Saturday, July 16, 2011

Whispering Home...and in Other Subjects, Like MATH

Have you read Donalyn Miller's book, The Book Whisperer? I finished it a week ago in preparation for the read along; I promised to write an entry talking about the book as it applies to homeschoolers. My thoughts are still percolating. The more I reflect on the reading, the more I think it applies to much, much more than my intended assignment and includes both homeschoolers and classroom teachers.

Whispering Books at Home or School
First, the book strongly resonates with me because I began teaching in middle school language arts. If I were to boil down Miller's book to its essence, I'd say that she is challenging teachers to make reading more real for kids, moving away from the artificiality of book projects and reports where students read novels in small groups or as an entire class study, focussing instead on kids choosing their own titles and reading, reading, reading. She attests to growth in both student interest in reading and their subsequent rise in test scores as they make their own choices and read...a lot! This paragraph (p. 51) especially speaks to me:
In The Power of Reading, his meta-analysis of research investigating independent reading over the past forty years, Stephen Krashen reveals that no single literacy activity has a more positive effect on students' comprehension, vocabulary knowledge, spelling, writing ability, and overall academic achievement than free voluntary reading. By loading the instructional day with traditional drill-and-kill activities such as weekly spelling and vocabulary lists and tests, grammar workbook exercises, and low-level comprehension assignments, all of which have a minimal or, in many cases, negative impact on student achievement, Krashen asserts that we are denying students access to the one activity that has been proven over and over again to increase their language acquisition and competence as communicators: again, free, voluntary reading.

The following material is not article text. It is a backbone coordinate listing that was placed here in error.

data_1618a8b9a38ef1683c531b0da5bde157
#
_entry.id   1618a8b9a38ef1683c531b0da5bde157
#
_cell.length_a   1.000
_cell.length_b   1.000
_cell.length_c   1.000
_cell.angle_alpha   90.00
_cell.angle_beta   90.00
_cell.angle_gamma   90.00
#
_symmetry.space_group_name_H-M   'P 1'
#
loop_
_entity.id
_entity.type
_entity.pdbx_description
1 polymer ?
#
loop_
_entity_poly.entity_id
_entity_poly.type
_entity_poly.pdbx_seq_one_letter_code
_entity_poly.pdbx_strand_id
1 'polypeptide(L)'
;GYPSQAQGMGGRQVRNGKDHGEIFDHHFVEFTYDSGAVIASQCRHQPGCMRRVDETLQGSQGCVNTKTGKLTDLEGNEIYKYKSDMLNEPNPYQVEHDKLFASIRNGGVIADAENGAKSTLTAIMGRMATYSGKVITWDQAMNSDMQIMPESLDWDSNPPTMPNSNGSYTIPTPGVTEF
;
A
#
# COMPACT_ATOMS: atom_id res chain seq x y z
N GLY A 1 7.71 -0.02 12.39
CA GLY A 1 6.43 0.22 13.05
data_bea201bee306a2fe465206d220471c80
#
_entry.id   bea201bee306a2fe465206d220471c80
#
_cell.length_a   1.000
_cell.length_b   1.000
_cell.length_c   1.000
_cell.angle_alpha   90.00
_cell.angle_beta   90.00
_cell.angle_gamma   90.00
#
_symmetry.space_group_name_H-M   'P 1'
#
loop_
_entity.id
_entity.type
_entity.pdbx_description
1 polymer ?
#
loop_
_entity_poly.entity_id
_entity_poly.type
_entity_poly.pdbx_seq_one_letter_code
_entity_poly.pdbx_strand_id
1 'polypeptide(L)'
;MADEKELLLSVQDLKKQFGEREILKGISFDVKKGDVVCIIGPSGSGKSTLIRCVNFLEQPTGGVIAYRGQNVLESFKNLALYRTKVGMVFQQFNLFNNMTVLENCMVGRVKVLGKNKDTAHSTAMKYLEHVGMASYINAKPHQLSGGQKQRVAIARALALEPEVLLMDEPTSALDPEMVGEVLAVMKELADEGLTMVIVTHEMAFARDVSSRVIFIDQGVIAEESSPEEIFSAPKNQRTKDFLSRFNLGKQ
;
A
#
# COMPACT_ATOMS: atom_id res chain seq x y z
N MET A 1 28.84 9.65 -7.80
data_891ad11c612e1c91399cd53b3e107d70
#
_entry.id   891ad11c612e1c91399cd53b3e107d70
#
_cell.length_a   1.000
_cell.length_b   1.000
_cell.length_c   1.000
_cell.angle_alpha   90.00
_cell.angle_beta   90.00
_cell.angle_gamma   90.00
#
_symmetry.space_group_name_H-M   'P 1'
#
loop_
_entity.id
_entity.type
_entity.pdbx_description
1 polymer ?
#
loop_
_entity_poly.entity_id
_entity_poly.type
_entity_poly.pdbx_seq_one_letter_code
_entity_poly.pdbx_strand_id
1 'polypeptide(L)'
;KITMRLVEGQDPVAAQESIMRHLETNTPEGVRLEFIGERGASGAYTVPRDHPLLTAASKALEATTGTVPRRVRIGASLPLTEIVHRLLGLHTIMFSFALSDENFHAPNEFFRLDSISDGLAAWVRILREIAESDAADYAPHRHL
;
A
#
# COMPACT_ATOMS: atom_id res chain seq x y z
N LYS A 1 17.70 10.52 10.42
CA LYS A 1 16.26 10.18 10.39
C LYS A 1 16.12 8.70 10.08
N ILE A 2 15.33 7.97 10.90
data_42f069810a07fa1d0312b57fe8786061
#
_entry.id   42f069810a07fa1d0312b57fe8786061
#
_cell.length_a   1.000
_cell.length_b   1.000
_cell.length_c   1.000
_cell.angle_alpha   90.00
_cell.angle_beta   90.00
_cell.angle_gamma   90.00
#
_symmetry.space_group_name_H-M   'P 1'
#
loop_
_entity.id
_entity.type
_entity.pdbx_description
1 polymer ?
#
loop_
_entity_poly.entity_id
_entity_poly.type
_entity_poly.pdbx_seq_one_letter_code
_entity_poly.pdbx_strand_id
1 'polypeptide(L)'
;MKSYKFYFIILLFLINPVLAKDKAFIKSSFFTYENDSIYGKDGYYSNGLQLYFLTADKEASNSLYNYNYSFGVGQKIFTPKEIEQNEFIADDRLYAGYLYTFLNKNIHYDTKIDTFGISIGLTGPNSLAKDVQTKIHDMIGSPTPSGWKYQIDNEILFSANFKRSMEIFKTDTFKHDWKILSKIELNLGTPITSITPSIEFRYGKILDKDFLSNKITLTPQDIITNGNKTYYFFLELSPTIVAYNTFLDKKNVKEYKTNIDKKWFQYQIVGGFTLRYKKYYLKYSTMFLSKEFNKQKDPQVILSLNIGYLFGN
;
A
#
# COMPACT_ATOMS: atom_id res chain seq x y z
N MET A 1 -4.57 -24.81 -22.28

In the homeschool setting, opportunities for "free, voluntary reading" are abundant. Or at least they can be. But so much depends on the teacher, just as it does in the classroom. Some classroom teachers leave students little reading choices; it's no different in the homeschool setting. Some homeschoolers choose curriculum that prescribes what a child is to do from early morning til late in the afternoon. Others give children complete freedom to choose. Even with reading freedom I think Miller's plan hinges on the teacher (whether in the classroom or at home) knowing a wide variety of literature in order to continually recommend new options to the child. I suppose homeschool parents wouldn't need to have this personal knowledge as long as they were aware of the necessity and could find others (such as librarians) to help expose the child to a variety of books that would pique interest.

Whispering Other Math